All data were double entered and then exported to tab-delimited text files. Probability values of less than 0.05 were considered statistically significant.
Table 1 shows the clinicopathologic characteristics of the 433 study participants who received curative surgery. In the training cohort, 57, 63, and 85 patients had stage I, II, and III disease, respectively. Through the end of the study, 79 of the 205 patients had no evidence of NSCLC recurrence, whereas the remaining 126 patients had documented evidence of lung cancer recurrence with a median follow-up of 58.7 months (range 8–89 mo). In the validation cohort, 85, 60, and 83 patients had stage I, II, and III disease, respectively. Total 147 of 228 patients presented with tumor recurrence and 81 patients were still recurrence-free with a median follow-up of 55.6 months (range 11–83 mo). The clinicopathologic characteristics were similar between the 2 cohorts, except for smoking history. The validation cohort included more patients with smoking history than those in the training cohort.
The results of univariate analysis suggested that TNM stage and the TII were associated with both OS and RFS, whereas age, sex, comorbidities, smoking history, type of surgery, and radiotherapy had no prognostic significance for OS and RFS, in the training group (Table 2). In addition, we also found that patients with commodities, especially diabetes, were more likely to have higher TII values (P = 0.008, see Table S1, Supplemental Content, http://links.lww.com/MD/A538, which illustrates the correlation between TII and clinicopathological characteristics). After adjusting for commodities and potential confounders found in the univariate analysis, a multivariate regression analysis was performed to estimate the independent prognostic factors for OS and RFS (Table 3). The results showed the TII was an independent prognostic factor for both OS (hazard ratio [HR] 3.5, 95% confidence interval [CI] 2.2–5.6, P < 0.001) and RFS (HR 3.1, 95% CI 1.9–4.9, P < 0.001). A lower TII was significantly associated with both higher OS and RFS rates. The prognostic value of the TII was further confirmed in another independent validation cohort of 228 patients. These results from univariate and multivariate analyses were similar to those obtained from the previous training cohort. The high TII remained decreased both OS (HR 2.7, 95% CI 1.8–4.2, P < 0.001) and RFS (HR 2.4, 95% CI 1.6–3.8, P < 0.001) rates (Table 3). In addition, TNM stage and tumor history also had prognostic significance in predicting both OS and RFS in the validation cohort.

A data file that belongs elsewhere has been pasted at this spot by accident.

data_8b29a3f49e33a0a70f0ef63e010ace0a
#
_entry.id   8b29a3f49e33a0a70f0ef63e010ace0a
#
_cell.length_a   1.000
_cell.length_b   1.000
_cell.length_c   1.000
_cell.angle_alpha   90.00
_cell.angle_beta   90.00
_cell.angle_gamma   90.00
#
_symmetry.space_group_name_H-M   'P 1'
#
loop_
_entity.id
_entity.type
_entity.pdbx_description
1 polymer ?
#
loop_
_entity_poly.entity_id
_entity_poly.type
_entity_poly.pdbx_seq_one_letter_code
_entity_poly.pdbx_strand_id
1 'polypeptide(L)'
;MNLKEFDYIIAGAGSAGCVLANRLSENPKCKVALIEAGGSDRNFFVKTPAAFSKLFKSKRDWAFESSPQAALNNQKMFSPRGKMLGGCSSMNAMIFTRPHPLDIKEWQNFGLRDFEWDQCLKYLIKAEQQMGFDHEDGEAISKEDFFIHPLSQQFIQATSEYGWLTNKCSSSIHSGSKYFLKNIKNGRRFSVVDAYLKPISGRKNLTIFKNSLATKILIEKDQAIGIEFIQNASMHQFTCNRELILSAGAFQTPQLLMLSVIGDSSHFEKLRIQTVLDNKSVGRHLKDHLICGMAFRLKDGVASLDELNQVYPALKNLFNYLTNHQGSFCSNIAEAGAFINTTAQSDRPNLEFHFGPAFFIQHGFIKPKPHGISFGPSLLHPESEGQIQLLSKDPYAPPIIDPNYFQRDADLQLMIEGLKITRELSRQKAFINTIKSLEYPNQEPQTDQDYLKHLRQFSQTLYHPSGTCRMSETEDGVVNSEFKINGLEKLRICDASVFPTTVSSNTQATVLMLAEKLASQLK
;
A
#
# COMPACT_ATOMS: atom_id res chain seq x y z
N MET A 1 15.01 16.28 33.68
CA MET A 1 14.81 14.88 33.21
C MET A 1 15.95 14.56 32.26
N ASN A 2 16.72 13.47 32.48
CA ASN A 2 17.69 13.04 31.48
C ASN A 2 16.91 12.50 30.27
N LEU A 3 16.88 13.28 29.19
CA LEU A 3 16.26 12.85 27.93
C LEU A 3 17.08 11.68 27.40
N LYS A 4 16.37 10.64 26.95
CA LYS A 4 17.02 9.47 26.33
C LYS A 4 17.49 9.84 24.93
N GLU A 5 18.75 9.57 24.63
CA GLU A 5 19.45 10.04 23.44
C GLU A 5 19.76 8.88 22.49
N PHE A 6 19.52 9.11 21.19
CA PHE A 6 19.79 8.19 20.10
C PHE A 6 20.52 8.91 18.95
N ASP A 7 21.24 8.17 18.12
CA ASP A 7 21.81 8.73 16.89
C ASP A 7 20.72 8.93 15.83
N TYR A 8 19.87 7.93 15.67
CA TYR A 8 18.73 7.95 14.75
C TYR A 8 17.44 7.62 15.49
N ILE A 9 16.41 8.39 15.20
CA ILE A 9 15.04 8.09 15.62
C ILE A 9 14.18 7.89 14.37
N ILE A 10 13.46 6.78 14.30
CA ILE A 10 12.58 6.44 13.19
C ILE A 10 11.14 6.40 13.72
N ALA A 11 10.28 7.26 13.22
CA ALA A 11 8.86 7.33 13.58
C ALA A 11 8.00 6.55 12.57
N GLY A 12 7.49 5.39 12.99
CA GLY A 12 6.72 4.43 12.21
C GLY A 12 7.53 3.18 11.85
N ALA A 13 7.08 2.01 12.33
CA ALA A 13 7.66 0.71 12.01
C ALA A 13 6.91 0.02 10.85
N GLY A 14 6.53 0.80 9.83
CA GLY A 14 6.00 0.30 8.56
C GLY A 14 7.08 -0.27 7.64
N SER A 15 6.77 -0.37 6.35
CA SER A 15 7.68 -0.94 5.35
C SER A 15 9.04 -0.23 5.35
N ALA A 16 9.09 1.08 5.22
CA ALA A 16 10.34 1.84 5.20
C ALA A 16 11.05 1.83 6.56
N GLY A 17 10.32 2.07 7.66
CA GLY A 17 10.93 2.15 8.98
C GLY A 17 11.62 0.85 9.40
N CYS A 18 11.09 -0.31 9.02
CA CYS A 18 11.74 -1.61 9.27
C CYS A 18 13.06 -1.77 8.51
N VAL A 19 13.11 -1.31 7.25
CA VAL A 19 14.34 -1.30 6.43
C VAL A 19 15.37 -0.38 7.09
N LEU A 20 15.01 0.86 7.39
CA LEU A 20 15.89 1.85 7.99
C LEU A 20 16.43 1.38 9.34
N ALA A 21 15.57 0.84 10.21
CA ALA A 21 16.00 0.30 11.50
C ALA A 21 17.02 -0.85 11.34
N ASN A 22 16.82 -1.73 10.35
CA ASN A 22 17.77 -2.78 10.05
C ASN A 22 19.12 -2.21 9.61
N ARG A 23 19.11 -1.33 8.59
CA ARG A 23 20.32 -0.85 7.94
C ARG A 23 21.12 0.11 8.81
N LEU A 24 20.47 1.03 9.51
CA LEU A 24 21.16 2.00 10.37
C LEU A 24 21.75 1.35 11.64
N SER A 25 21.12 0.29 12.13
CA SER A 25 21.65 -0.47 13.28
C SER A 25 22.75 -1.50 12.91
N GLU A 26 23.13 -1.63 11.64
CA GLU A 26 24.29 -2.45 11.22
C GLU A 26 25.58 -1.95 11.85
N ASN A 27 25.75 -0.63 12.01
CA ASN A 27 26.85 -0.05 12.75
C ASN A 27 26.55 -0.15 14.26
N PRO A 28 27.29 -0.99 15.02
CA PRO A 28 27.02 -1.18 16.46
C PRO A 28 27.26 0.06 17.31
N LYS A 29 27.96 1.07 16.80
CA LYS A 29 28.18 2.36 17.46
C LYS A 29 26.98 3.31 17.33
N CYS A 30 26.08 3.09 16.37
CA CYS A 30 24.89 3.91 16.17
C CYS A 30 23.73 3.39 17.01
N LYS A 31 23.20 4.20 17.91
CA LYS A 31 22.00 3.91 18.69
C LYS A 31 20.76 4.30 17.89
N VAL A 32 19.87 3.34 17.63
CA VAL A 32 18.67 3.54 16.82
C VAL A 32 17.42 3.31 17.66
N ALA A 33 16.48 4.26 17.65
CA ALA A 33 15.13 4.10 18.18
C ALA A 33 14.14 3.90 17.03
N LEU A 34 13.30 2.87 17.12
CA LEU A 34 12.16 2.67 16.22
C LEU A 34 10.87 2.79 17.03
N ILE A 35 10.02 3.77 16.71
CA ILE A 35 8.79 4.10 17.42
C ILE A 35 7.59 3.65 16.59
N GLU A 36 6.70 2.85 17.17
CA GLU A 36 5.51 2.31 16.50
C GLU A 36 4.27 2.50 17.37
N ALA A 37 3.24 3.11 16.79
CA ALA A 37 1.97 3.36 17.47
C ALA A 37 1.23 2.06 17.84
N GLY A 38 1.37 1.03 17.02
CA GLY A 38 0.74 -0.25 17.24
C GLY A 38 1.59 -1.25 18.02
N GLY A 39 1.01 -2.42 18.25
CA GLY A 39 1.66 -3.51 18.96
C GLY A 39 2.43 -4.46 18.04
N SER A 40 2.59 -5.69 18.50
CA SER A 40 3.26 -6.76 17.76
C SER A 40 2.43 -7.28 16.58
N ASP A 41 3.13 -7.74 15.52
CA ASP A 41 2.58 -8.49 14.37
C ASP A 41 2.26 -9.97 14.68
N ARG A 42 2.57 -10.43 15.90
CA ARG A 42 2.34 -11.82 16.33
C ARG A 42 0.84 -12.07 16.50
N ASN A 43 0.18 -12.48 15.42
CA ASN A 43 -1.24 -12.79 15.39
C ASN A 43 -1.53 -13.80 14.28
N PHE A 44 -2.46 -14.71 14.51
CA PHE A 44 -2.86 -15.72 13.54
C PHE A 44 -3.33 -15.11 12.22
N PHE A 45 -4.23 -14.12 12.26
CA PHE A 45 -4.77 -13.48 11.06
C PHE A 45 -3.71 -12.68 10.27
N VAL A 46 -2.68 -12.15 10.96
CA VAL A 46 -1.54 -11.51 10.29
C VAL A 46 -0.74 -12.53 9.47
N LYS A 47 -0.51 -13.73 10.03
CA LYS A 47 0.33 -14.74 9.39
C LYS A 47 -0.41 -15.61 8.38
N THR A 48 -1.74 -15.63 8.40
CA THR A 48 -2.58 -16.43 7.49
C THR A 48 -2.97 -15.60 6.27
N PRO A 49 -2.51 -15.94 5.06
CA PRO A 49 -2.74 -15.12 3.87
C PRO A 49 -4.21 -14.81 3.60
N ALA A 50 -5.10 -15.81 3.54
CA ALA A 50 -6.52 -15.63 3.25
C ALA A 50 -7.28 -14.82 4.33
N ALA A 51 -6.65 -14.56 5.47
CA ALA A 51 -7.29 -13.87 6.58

The discriminative ability of the TII and clinical indices was compared using the AUCs for recurrence and survival (Fig. 1). TII was considered as an indicator of survival, with AUC of 0.66 (95% CI 0.61–0.69), and the optimal cut-off point was 578 × 109, with a sensitivity of 43.3% and a specificity of 86.0% (Fig. 1A). In addition, TII was also considered as an indicator of recurrence, with AUC of 0.67 (95% CI 0.61–0.70). The optimal cut-off point had a sensitivity of 42.8% and a specificity of 86.6%. (Fig. 1C). TNM yielded the AUC values of 0.59 (95 % CI 0.54–0.63) and 0.58 (95 % CI 0.53–0.63) in discriminating survival and recurrence, whereas CEA yield the AUC values of 0.56 (95% CI 0.52–0.61) and 0.57 (95% CI 0.52–0.62). Among these markers, TII was the strongest predictor of survival (Fig. 1B) and recurrence (Fig. 1D).
In all the studied patients, the OS in the high TII group was significantly lower than that in the low TII group (Fig. 2A; P = 0.001). The cumulative 1, 3, and 5-year RFS rates were 89.4%, 26.1%, and 16.9%, respectively, in the high TII group, and 96.9%, 56.1%, and 47.5%, respectively, in the low TII group. Similarly, the high TII group also had a lower RFS rate than the low TII group (Fig. 2B; P < 0.001). The 1, 3, and 5-year OS rates were 95.7%, 55.6%, and 26.0%, respectively, in the high TII group, and 99.6%, 81.6%, and 60.4%, respectively, in the low TII group.
We investigated the prognostic significance of the TII in the different TNM stage subgroups in greater detail. The results showed the TII was significantly correlated with RFS (P = 0.001, P = 0.009, and P = 0.007 in the TNM I, II, and IIIa subgroups, respectively; Figure 3A, C, and E) and OS (P < 0.001, P = 0.006, and P = 0.014 in the TNM I, II, and IIIa subgroups, respectively; Figure 3B, D, and F).